And, better yet, because I DON’T think that I am “meant to” be a baker, it didn’t crush my spirit that they came out kind of chewy.

And if I want more confidence around my family, or more forgiveness for an ex-partner, or a more interesting day job, or to volunteer with a horse rescue or move to Montana, I can take steps towards achieving those goals, perhaps with the help of a coach or counselor or healer or Google. But not 24/7. Some days you just gotta make eclairs.

On a slightly more serious note, I think if you really did set goals for yourself for this life, before you came to Earth, then achieving those goals is going to be what you are drawn to do, anyway, when you have the health and freedom to figure out what you genuinely enjoy doing.

Why would it be a big secret?

I really do think that “Finding one’s purpose” is the same process as “Healing and growing in order to enjoy one’s life and experience meaning in it, however you choose to define meaning.” And recognizing this could make the process smoother.

Has for me, anyway, so far.

The healing/growth process has rapidly shifted my own personal relationship with “purpose.” :)

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  1. 1
    Kylie says:

    I love this post Sarah. I had a similar process around this issue. 10 years ago, I read every book that came out about finding one’s purpose. At the time, it felt like only if I found some huge and compelling life’s work would my life be meaningful. I hadn’t connected the dots like you have: but being focused in that way did prevent me from doing a lot of other things.
    It’s hard to explain how that changed. The more healing sessions I had, the more I focused on one intention at a time, the less it seemed important to have a life purpose.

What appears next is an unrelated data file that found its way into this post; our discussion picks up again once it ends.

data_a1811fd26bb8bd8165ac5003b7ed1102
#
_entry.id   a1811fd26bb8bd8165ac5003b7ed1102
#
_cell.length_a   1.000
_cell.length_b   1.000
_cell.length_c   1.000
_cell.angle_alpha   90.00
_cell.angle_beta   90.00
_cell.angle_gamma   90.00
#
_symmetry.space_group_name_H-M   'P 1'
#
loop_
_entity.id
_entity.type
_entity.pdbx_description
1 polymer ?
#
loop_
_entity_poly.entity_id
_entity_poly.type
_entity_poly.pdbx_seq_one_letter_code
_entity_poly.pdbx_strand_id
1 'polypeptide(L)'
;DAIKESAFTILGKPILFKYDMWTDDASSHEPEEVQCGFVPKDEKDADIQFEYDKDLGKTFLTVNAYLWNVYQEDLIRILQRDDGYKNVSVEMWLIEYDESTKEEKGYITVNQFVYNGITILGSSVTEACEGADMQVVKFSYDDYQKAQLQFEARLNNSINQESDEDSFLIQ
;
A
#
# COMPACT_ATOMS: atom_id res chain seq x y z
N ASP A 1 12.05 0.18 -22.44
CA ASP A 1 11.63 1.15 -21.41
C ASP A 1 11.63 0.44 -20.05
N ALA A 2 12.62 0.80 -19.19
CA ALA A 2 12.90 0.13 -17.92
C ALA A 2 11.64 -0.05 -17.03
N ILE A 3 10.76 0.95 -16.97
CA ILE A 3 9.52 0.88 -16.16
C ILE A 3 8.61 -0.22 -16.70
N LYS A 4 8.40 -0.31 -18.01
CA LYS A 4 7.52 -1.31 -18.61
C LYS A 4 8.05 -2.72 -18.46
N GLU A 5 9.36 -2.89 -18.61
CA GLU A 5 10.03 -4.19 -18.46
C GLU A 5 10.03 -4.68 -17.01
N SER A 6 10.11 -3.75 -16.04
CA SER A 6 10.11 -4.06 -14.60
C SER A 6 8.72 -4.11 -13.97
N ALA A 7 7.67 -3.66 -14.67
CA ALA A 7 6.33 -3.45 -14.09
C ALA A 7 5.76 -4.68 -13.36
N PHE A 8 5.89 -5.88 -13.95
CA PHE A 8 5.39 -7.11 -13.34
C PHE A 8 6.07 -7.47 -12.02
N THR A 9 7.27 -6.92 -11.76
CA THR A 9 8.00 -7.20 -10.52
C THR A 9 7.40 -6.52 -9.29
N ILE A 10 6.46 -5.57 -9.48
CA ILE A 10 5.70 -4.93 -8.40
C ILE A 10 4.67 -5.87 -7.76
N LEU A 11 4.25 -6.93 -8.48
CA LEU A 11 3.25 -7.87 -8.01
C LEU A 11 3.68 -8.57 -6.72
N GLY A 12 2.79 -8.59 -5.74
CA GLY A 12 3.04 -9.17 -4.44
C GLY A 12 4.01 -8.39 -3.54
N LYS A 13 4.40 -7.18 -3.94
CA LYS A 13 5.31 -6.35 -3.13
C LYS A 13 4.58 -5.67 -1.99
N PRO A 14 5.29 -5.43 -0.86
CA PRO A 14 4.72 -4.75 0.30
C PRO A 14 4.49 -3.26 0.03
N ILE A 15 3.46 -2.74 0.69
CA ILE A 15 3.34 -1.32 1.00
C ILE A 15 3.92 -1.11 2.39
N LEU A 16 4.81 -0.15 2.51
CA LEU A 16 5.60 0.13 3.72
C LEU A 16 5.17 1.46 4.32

Also, the more I gained skills as an empath, the more I became aware of the many-layered being that I am the more I realized how special it is, just being.
    I don’t need to do something monumental to be special, and I fulfill my purpose just being here and doing the things that I enjoy doing.
    Those eclairs look delicious, by the way.

  2. 2
    Isabella says:

    Sarah, this had me cracking up and nodding my head all the way! I so agree with you. Wonderful post, and so charming!! 😉

  3. 3
    Madeline says:

    Sarah what a beautiful post! I thoroughly enjoyed and related to it.

  4. 4
    Jessica Gates says:

    I really enjoyed reading this, Sarah. Thank you for sharing.

  5. 5
    Kira says:

    I think a good bit of my need for purpose was external, in a manner of speaking; I felt like everyone expected “great things” from me, but I had no idea what kind of great things. I felt like I was letting people down if I didn’t do something visibly outstanding with my life, probably along the lines of being the best at something or other. So I was both searching for a purpose and inwardly rebelling at needing a purpose at the same time. LOL

    I still ended up with a view very similar to yours, Sarah. Nicely explained!

  6. 6
    Grace S. says:

    Sarah, thanks for such a great post – I can completely identify with it!!!

    I’m in my mid-40s now & just spent a lovely weekend with some girlfriends. It brought forth feelings of recognition, that all of these women were fully living a career or lifestyle that I used to romanticize (& used to have on my “purpose list”).

    It was a lovely feeling – both having a deep respect for other life paths AND now being at peace with mine, which is based in daily living like you were saying – thanks again for the post!

  7. 7
    Sylvia says:

    I so enjoyed this post, Sarah. I too am finding it wonderful to be able to enjoy “frivolous” and so-called “unpurposeful” activities in my life!

  8. 8
    ZJones says:

    Good stuff. Thoughts about purpose can be triggered when you’ve been dealing with difficult situation and you lose sense of yourself. I had this phase when I realised I was so busy trying to survive as a human that I realised that I was way behind on self-knowledge and self-understanding. I knew how to keep people calm and to be reliable to family members in distress but wasn’t sure what I wanted out of career etc. Or even to accurately describe my own personality as a stand alone human being. So it’s partly a reaction to having too much stuff and partly a stage in psychological development.